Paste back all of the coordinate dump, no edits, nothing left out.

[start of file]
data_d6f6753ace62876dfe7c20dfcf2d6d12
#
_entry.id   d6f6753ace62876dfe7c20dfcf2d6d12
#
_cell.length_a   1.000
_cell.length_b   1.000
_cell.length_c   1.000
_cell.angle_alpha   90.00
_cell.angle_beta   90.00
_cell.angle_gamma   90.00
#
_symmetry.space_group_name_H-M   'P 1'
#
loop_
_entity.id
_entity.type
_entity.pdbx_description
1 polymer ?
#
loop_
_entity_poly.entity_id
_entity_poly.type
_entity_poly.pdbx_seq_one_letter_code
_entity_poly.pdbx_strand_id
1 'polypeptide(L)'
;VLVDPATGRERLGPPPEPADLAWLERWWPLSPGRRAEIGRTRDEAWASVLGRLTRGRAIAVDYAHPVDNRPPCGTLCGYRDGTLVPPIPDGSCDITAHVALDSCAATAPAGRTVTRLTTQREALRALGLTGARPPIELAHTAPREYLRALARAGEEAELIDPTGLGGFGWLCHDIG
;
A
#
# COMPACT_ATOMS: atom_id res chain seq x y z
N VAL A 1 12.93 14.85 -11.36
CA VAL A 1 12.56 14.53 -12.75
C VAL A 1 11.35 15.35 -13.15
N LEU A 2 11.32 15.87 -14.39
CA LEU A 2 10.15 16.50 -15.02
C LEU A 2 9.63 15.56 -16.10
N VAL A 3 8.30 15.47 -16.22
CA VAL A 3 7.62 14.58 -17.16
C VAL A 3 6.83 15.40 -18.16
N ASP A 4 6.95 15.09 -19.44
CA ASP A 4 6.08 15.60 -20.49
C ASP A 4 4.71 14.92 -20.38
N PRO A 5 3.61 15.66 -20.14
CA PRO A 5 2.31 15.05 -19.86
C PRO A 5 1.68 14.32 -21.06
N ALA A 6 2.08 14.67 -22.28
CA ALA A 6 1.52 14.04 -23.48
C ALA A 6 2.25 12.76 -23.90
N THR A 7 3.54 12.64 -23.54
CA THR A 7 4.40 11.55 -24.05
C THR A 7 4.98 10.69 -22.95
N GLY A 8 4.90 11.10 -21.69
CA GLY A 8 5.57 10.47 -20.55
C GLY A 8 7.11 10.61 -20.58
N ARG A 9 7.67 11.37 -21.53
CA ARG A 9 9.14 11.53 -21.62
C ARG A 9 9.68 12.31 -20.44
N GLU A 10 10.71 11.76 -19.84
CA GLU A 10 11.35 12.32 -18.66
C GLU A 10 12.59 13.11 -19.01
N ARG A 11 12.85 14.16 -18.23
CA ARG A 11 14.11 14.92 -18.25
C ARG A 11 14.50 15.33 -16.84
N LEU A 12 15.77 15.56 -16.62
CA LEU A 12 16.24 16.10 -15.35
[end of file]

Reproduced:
data_d6f6753ace62876dfe7c20dfcf2d6d12
#
_entry.id   d6f6753ace62876dfe7c20dfcf2d6d12
#
_cell.length_a   1.000
_cell.length_b   1.000
_cell.length_c   1.000
_cell.angle_alpha   90.00
_cell.angle_beta   90.00
_cell.angle_gamma   90.00
#
_symmetry.space_group_name_H-M   'P 1'
#
loop_
_entity.id
_entity.type
_entity.pdbx_description
1 polymer ?
#
loop_
_entity_poly.entity_id
_entity_poly.type
_entity_poly.pdbx_seq_one_letter_code
_entity_poly.pdbx_strand_id
1 'polypeptide(L)'
;VLVDPATGRERLGPPPEPADLAWLERWWPLSPGRRAEIGRTRDEAWASVLGRLTRGRAIAVDYAHPVDNRPPCGTLCGYRDGTLVPPIPDGSCDITAHVALDSCAATAPAGRTVTRLTTQREALRALGLTGARPPIELAHTAPREYLRALARAGEEAELIDPTGLGGFGWLCHDIG
;
A
#
# COMPACT_ATOMS: atom_id res chain seq x y z
N VAL A 1 12.93 14.85 -11.36
CA VAL A 1 12.56 14.53 -12.75
C VAL A 1 11.35 15.35 -13.15
N LEU A 2 11.32 15.87 -14.39
CA LEU A 2 10.15 16.50 -15.02
C LEU A 2 9.63 15.56 -16.10
N VAL A 3 8.30 15.47 -16.22
CA VAL A 3 7.62 14.58 -17.16
C VAL A 3 6.83 15.40 -18.16
N ASP A 4 6.95 15.09 -19.44
CA ASP A 4 6.08 15.60 -20.49
C ASP A 4 4.71 14.92 -20.38
N PRO A 5 3.61 15.66 -20.14
CA PRO A 5 2.31 15.05 -19.86
C PRO A 5 1.68 14.32 -21.06
N ALA A 6 2.08 14.67 -22.28
CA ALA A 6 1.52 14.04 -23.48
C ALA A 6 2.25 12.76 -23.90
N THR A 7 3.54 12.64 -23.54
CA THR A 7 4.40 11.55 -24.05
C THR A 7 4.98 10.69 -22.95
N GLY A 8 4.90 11.10 -21.69
CA GLY A 8 5.57 10.47 -20.55
C GLY A 8 7.11 10.61 -20.58
N ARG A 9 7.67 11.37 -21.53
CA ARG A 9 9.14 11.53 -21.62
C ARG A 9 9.68 12.31 -20.44
N GLU A 10 10.71 11.76 -19.84
CA GLU A 10 11.35 12.32 -18.66
C GLU A 10 12.59 13.11 -19.01
N ARG A 11 12.85 14.16 -18.23
CA ARG A 11 14.11 14.92 -18.25
C ARG A 11 14.50 15.33 -16.84
N LEU A 12 15.77 15.56 -16.62
CA LEU A 12 16.24 16.10 -15.35